This is the first of five posts today. I normally combine an evening into one (crazy long) post, but last night’s 4.5 sets felt like it would be too long even for me.
We were scheduled to see Abby Payne at 7pm, followed by Chris Ayer at 8 at Rockwood Music Hall. I typically check out the set before in order to grab seats. This time, I wasn’t worried about getting seats for a 7pm show, on a Sunny day, at the start of the Memorial Day Weekend, so I never really clicked through to see if I’d like the 6pm act.
Then, around 4:30pm, I thought, what the heck, let’s at least know what we’re missing.
Buddy Toth was listed. I went to his site (linked to his name) and started streaming his album Ex Malo Bonum (I’m too lazy to look up if that’s something cool and/or meaningful). I figured I’d hear one song, get a sense, stop, then still plan on skipping it.
Unfortunately, I really liked what I heard. So, I let it continue. Long before I had streamed the entire album, I told Lois that we should plan on getting our act together in time to see Buddy perform.
I would have bought his album instantly after I listened to it, but knowing we were going to the show caused me to wait, in case we could buy a physical CD from him there.
We left enough time to get there by 6pm, but the Memorial Day traffic (both up 3rd Ave and down 2nd Ave) was horrible. We arrived a few minutes late, probably somewhere in the middle of Buddy’s second song.
It’s easy to describe Buddy as a singer/songwriter (which means nothing other than a person who writes and performs their own songs). It tells you nothing about their style/genre. He has some Joey Ryan like qualities, though I’m hardly saying they’re the same.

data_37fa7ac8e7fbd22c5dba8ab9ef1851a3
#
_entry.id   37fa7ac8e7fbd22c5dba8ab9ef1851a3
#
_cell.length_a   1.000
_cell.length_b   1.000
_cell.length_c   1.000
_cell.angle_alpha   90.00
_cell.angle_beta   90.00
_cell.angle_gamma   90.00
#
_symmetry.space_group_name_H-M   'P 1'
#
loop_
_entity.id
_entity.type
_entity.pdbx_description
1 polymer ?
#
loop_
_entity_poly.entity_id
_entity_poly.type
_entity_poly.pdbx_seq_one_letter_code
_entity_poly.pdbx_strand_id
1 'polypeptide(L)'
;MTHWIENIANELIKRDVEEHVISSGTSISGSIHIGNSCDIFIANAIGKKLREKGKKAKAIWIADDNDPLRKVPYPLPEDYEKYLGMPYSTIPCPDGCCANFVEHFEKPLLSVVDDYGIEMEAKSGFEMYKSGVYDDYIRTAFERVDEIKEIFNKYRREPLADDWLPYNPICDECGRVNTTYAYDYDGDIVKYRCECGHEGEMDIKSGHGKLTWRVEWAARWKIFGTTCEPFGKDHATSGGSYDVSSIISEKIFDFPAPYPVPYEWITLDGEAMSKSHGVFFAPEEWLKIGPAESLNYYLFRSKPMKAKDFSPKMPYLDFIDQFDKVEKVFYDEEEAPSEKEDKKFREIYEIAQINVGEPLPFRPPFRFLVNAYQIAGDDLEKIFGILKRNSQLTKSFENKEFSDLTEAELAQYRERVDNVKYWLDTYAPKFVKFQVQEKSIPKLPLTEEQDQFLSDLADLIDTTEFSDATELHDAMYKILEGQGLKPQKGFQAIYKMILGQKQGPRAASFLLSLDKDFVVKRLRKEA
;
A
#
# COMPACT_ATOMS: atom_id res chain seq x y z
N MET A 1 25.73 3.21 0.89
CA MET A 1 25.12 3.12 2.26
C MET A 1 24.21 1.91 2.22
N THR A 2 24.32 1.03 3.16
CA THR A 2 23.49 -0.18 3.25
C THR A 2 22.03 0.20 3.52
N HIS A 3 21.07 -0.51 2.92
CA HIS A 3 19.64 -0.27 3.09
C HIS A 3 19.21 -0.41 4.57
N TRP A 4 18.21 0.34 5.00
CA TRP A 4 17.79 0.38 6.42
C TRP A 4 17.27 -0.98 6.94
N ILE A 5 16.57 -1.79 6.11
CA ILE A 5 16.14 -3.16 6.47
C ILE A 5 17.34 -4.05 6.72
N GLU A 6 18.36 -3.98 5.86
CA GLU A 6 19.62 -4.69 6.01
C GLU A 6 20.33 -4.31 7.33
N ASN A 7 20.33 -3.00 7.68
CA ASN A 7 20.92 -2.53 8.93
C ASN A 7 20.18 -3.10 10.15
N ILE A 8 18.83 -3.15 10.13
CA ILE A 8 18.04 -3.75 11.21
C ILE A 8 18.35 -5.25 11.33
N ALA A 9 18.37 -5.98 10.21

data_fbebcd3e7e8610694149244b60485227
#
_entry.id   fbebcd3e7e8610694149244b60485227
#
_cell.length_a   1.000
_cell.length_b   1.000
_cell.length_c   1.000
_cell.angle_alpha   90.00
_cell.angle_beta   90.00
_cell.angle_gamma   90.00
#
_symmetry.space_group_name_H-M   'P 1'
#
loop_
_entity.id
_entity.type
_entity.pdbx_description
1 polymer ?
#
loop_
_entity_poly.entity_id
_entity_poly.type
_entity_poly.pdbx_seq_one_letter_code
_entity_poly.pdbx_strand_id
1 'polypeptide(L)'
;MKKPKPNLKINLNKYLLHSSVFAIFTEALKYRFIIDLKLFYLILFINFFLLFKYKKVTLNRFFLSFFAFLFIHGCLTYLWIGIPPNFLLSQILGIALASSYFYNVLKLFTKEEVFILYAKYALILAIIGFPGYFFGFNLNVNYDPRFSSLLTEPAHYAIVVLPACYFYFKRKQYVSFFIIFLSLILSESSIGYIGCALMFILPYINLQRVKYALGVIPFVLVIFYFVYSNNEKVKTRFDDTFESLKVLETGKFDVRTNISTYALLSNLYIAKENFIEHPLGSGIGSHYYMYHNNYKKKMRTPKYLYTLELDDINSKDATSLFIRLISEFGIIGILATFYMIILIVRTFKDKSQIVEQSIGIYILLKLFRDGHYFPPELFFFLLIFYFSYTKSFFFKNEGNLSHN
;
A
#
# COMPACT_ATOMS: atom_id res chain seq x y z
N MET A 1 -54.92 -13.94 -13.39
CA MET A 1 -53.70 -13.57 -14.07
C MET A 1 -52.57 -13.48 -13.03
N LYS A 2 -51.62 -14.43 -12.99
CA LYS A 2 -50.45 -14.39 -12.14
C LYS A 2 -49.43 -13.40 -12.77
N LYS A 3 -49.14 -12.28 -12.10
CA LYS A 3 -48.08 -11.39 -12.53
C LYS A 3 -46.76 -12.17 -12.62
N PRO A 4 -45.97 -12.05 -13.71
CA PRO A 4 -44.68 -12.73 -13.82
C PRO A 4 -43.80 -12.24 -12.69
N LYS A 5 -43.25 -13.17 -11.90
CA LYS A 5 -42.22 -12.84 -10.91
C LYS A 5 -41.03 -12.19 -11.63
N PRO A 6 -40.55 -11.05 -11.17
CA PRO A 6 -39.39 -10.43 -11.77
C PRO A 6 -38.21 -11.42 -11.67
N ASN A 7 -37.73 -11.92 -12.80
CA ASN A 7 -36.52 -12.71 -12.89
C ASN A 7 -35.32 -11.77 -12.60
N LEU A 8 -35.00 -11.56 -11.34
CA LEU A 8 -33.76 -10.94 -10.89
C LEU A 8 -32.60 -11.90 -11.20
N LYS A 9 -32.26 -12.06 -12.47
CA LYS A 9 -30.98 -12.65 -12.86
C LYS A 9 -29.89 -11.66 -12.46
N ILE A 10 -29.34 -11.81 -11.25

I grew up loving all music (my dad played classical music non-stop, literally, 20 hours a day [yes, he rarely slept]), but my personal connection came in middle school, when Folk music (of all ilks) grabbed me by the throat and still hasn’t let go.
While we can all debate why one song qualifies as Folk and another doesn’t, even though they are each sung by one person accompanied on an acoustic guitar, I’ll fall back on the age-old saying: “I’ll know it when I hear it”.
The important thing isn’t that Buddy is or isn’t a Folk singer (or rather, a pure one, meaning only/mostly Folk). The point is that his songs sent me back to that time and therefore felt like I was hearing well-done Folk music, even if you would hear it and qualify it differently.
We both enjoyed his performance a lot, but as he himself joked on stage, if you wanted to hear it with fewer mistake, you should by the CD!
Ryan accompanied Buddy on most of his numbers (too popular a name to find the right link, sorry). For the most part he played light percussion (shaker and tambourine). He also played the grand piano (very nicely) on a few numbers.
After the set we asked Buddy if he had the CD for sale. He told us it’s only available online. He offered to give us his card so that we could find it. I told him I already had the bandcamp page open in my browser, in case he didn’t have it to sell.
When I got home, I bought it. It’s a pay what you are willing thing, including zero. Buddy suggested $3.99 on stage. I happily paid more. Most important, I love the model where you can stream the entire album (as many times as you want), for free. If you like it and can afford to, buy it. By then, you’ll know what value it has to you.
We stayed in the same seats for the next two sets at Rockwood. Each will be covered in their own posts, which I’ll start writing now!